- Oral presentation
- Open Access
Bile-salt stimulated lipase in human milk binds DC-SIGN and inhibits HIV-1 transmission
© Stax et al.; licensee BioMed Central Ltd. 2008
- Published: 9 April 2008
- Milk Sample
- Human Milk
- Repeat Number
- Amino Acid Repeat
- Identical Repeat
Approximately 20% of HIV-1 infected breastfeeding mothers transmit virus to their infants. It has been hypothesized that dendritic cells expressing C-type lectins, such as DC-SIGN, play an important role in the establishment of infection with HIV-1 and several other pathogens.
Within our laboratory we have identified that Bile Salt Stimulated Lipase (BSSL) is able to bind to DC-SIGN and block HIV-1 transmission via dendritic cells. The C-terminal part of BSSL contains a highly polymorphic repeat section coded by exon 11 of the gene and is composed of an array of 11 amino acid repeats.
We have studied a large number of human milk samples from HIV-1 negative mothers. The BSSL protein was analyzed by size fractionation and iso-electric focusing. We studied the genomic structure of the gene through PCR amplification and sequencing of the BSSL repeats for a group of selected mothers.
Milk samples from a large number of different mothers (n=25) were identified that demonstrated variant levels of inhibition to viral transfer. We have studied specific BSSL genotypic as well as phenotypic properties in order to identify what provides for the large variation of milk binding DC-SIGN. The tested milk samples were divided into weak binding and strong binding groups based on their DC-SIGN binding capacity. When comparing the PCR results for the BSSL repeat number we identified a link between the number of repeat domains and inhibition, with the more repeats binding less efficiently. A selection of weak and strong binders with identical repeat numbers was also made. Sequencing of this selected group revealed a mutation in the repeat section of an extreme weak binder on an interesting position with regards to BSSL glycosylation. Further analysis at the proteomic level was performed with a higher molecular mass for BSSL in the weak binding group being identified. Analysis of the DIGE results showed a shift in pI of BSSL in the weak binding group for 3 out of 5 cases.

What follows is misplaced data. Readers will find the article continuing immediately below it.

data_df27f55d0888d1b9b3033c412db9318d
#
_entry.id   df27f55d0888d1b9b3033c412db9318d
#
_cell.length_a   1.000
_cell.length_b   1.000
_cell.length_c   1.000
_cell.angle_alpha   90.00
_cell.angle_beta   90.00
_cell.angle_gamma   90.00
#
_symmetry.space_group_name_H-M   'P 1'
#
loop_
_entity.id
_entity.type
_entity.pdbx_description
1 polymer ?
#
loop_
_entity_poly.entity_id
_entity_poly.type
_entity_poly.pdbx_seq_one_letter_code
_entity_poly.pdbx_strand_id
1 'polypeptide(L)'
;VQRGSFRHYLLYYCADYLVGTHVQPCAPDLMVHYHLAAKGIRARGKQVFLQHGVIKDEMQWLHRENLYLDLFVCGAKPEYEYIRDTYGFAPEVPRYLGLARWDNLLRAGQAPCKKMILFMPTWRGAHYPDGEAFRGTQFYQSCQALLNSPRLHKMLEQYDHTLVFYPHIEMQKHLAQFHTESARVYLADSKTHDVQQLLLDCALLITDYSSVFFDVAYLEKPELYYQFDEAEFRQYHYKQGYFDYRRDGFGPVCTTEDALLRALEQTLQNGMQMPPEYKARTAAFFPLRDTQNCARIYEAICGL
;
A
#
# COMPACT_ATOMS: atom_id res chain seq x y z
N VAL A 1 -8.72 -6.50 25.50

Our results demonstrate that multiple factors contribute to the differential binding of human milk to DC-SIGN. Variation in the DC-SIGN binding capacities of BSSL may provide for alterations in transmission patterns of pathogens or in altering the immune mediated responses mounted in children against milk-borne pathogens. Furthermore, understanding these differences in BSSL could aide in the development of new agents aimed at preventing pathogen transmission across a mucosal barrier.
This article is published under license to BioMed Central Ltd.